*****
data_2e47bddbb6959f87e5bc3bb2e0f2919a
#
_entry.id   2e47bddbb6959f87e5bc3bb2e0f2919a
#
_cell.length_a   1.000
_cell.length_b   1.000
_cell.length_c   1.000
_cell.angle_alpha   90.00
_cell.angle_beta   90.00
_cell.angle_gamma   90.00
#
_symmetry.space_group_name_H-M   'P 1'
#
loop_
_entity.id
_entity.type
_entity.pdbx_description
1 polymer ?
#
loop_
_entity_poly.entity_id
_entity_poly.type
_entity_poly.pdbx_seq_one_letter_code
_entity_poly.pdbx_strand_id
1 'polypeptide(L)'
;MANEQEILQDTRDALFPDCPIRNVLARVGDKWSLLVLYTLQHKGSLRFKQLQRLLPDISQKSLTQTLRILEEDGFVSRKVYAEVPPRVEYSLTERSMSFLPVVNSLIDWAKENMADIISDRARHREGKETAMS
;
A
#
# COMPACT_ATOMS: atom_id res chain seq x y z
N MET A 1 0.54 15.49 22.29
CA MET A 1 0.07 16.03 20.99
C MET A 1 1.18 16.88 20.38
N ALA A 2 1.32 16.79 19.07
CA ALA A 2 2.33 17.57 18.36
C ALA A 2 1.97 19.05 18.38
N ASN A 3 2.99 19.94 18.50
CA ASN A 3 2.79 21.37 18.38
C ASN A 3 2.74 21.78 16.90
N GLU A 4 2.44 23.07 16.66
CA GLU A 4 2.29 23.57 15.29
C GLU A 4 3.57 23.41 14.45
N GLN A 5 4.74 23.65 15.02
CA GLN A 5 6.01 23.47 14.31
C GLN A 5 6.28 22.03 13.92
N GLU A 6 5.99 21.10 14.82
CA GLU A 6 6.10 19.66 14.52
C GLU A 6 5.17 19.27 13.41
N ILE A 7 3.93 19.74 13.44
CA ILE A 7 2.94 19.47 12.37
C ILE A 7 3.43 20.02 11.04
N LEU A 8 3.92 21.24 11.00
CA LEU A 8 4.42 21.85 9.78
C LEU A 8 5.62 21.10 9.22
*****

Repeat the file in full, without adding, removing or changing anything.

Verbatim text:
data_2e47bddbb6959f87e5bc3bb2e0f2919a
#
_entry.id   2e47bddbb6959f87e5bc3bb2e0f2919a
#
_cell.length_a   1.000
_cell.length_b   1.000
_cell.length_c   1.000
_cell.angle_alpha   90.00
_cell.angle_beta   90.00
_cell.angle_gamma   90.00
#
_symmetry.space_group_name_H-M   'P 1'
#
loop_
_entity.id
_entity.type
_entity.pdbx_description
1 polymer ?
#
loop_
_entity_poly.entity_id
_entity_poly.type
_entity_poly.pdbx_seq_one_letter_code
_entity_poly.pdbx_strand_id
1 'polypeptide(L)'
;MANEQEILQDTRDALFPDCPIRNVLARVGDKWSLLVLYTLQHKGSLRFKQLQRLLPDISQKSLTQTLRILEEDGFVSRKVYAEVPPRVEYSLTERSMSFLPVVNSLIDWAKENMADIISDRARHREGKETAMS
;
A
#
# COMPACT_ATOMS: atom_id res chain seq x y z
N MET A 1 0.54 15.49 22.29
CA MET A 1 0.07 16.03 20.99
C MET A 1 1.18 16.88 20.38
N ALA A 2 1.32 16.79 19.07
CA ALA A 2 2.33 17.57 18.36
C ALA A 2 1.97 19.05 18.38
N ASN A 3 2.99 19.94 18.50
CA ASN A 3 2.79 21.37 18.38
C ASN A 3 2.74 21.78 16.90
N GLU A 4 2.44 23.07 16.66
CA GLU A 4 2.29 23.57 15.29
C GLU A 4 3.57 23.41 14.45
N GLN A 5 4.74 23.65 15.02
CA GLN A 5 6.01 23.47 14.31
C GLN A 5 6.28 22.03 13.92
N GLU A 6 5.99 21.10 14.82
CA GLU A 6 6.10 19.66 14.52
C GLU A 6 5.17 19.27 13.41
N ILE A 7 3.93 19.74 13.44
CA ILE A 7 2.94 19.47 12.37
C ILE A 7 3.43 20.02 11.04
N LEU A 8 3.92 21.24 11.00
CA LEU A 8 4.42 21.85 9.78
C LEU A 8 5.62 21.10 9.22